Militants from Chechnya and neighboring provinces have carried out a long series of terrorist attacks in Russia, including a 2002 raid of a Moscow theater, in which 129 hostages died; a 2004 hostage-taking at a school in the southern city of Beslan that killed more than 330 people, and numerous bombings in Moscow and other cities.
The Obama administration placed Chechen warlord Doku Umarov on a list of terrorist leaders after he claimed responsibility for March 2010 suicide bombings on Moscow's subway that killed 40 people and a November 2009 train bombing that claimed 26 lives.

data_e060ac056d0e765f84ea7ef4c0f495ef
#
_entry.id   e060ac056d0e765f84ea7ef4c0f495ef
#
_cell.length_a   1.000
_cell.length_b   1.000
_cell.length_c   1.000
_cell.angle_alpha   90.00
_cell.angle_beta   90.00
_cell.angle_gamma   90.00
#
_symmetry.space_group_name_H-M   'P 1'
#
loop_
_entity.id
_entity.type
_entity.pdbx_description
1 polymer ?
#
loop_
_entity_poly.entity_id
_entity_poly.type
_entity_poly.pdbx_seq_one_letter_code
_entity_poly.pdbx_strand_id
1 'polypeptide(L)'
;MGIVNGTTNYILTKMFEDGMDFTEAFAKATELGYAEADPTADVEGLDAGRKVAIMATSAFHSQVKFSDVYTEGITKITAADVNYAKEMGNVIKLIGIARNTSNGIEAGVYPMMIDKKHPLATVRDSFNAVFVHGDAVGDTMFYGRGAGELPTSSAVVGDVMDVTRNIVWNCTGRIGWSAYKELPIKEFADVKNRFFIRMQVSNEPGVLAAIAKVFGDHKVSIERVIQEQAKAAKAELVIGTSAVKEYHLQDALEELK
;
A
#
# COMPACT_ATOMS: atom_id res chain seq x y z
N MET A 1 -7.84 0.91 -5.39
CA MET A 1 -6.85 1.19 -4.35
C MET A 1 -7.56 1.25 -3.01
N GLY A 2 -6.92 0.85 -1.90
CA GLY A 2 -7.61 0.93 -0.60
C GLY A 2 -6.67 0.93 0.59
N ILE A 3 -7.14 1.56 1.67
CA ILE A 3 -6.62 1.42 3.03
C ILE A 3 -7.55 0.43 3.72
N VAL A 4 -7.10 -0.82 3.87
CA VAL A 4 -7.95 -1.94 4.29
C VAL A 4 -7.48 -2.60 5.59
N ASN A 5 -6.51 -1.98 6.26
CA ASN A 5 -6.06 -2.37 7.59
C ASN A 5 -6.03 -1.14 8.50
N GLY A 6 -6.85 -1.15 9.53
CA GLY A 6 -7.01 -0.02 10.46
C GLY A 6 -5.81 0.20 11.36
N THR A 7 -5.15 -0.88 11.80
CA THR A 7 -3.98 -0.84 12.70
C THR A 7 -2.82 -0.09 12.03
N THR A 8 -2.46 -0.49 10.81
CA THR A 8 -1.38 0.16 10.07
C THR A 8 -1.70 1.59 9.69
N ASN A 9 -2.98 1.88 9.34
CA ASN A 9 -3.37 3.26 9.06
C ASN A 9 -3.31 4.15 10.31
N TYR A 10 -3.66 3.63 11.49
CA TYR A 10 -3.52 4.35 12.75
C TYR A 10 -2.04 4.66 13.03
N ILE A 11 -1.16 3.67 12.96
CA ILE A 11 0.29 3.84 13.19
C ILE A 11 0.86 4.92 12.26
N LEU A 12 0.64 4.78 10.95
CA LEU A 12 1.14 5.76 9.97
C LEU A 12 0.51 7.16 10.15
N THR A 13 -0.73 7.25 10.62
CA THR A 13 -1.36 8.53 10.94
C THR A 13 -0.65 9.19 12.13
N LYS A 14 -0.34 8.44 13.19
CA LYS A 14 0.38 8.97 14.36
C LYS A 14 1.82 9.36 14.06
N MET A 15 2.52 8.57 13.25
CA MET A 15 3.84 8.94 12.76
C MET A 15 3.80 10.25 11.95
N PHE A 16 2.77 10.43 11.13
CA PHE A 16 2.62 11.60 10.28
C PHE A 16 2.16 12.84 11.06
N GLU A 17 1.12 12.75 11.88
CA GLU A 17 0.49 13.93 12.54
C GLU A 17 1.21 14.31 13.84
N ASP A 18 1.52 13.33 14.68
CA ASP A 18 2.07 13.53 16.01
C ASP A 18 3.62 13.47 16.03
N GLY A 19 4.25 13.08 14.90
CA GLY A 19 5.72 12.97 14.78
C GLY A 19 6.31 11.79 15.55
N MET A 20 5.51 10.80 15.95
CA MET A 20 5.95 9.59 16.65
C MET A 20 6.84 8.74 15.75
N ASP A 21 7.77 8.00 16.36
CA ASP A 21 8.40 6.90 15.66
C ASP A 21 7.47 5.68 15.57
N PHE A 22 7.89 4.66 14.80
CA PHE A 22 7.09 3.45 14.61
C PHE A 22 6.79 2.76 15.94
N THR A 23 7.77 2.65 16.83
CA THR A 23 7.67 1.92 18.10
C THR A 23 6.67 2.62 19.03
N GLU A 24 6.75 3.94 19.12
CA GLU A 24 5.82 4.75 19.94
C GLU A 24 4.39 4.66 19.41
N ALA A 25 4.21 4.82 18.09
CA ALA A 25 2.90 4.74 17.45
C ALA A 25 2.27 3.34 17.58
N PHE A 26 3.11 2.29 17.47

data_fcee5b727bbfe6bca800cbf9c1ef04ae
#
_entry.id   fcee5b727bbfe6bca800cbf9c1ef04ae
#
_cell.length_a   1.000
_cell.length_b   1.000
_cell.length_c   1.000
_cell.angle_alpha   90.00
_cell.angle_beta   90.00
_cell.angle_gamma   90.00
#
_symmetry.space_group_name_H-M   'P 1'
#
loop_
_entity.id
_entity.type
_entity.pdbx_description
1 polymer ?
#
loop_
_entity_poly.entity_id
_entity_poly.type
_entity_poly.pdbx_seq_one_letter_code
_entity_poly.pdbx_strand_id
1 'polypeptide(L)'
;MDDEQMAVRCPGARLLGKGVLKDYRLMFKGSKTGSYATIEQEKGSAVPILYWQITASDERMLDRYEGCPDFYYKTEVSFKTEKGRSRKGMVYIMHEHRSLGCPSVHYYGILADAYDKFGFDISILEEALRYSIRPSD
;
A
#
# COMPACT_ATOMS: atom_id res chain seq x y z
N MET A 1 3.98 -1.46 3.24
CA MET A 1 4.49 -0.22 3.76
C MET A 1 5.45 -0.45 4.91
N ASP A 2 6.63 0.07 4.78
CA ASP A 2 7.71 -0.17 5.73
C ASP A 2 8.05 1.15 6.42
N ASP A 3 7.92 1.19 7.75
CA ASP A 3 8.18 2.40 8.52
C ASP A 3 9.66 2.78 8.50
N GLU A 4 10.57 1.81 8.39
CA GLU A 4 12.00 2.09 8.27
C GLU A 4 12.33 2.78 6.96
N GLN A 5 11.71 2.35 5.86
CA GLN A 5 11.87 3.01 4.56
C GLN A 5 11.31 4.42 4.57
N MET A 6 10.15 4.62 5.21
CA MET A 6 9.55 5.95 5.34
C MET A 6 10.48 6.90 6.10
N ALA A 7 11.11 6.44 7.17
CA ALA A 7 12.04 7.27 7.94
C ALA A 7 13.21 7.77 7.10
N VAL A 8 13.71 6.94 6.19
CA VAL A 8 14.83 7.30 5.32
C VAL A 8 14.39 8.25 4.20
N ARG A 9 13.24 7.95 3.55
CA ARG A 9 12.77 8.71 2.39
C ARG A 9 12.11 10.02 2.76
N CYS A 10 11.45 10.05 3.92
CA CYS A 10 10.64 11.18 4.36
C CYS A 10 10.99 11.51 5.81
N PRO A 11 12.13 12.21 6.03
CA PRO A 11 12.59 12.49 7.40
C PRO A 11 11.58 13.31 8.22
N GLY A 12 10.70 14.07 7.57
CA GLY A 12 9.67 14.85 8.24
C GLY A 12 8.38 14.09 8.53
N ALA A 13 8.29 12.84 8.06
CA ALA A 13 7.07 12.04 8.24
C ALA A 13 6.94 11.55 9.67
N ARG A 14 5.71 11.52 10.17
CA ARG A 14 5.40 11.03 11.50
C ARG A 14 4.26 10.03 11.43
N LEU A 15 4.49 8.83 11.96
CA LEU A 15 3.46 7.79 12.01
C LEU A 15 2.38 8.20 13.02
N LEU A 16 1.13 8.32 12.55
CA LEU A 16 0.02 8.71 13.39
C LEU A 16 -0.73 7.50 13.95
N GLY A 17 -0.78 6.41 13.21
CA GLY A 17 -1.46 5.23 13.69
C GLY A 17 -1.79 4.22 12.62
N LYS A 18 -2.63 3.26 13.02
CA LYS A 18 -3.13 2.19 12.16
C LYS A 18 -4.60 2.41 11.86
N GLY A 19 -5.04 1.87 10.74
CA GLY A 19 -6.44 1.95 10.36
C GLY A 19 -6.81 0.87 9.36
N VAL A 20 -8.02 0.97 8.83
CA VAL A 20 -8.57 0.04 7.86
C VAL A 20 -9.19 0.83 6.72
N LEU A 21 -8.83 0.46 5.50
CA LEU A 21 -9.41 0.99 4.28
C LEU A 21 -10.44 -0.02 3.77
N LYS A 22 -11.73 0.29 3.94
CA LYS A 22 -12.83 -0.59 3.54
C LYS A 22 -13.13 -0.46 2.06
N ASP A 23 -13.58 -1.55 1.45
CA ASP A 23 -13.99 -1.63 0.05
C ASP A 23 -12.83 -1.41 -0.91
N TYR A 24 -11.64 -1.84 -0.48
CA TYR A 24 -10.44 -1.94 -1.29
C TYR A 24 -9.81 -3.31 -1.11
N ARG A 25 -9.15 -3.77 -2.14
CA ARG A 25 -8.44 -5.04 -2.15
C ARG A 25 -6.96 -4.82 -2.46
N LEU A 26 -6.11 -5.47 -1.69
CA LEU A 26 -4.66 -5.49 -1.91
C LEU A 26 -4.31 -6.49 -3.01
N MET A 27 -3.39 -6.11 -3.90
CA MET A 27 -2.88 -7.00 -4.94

In recent years, however, militants in Chechnya, Dagestan and neighboring provinces have largely refrained from attacks outside the Caucasus.
Russian officials and experts have claimed that rebels in Chechnya had close links with al-Qaida. They say dozens of fighters from Arab countries trickled into Chechnya during the fighting there, while some Chechen militants have gone to fight in Afghanistan.
The U.S. has long urged Russia's government and separatist elements in Chechnya not aligned with al-Qaida or other terrorist organizations to seek a political settlement.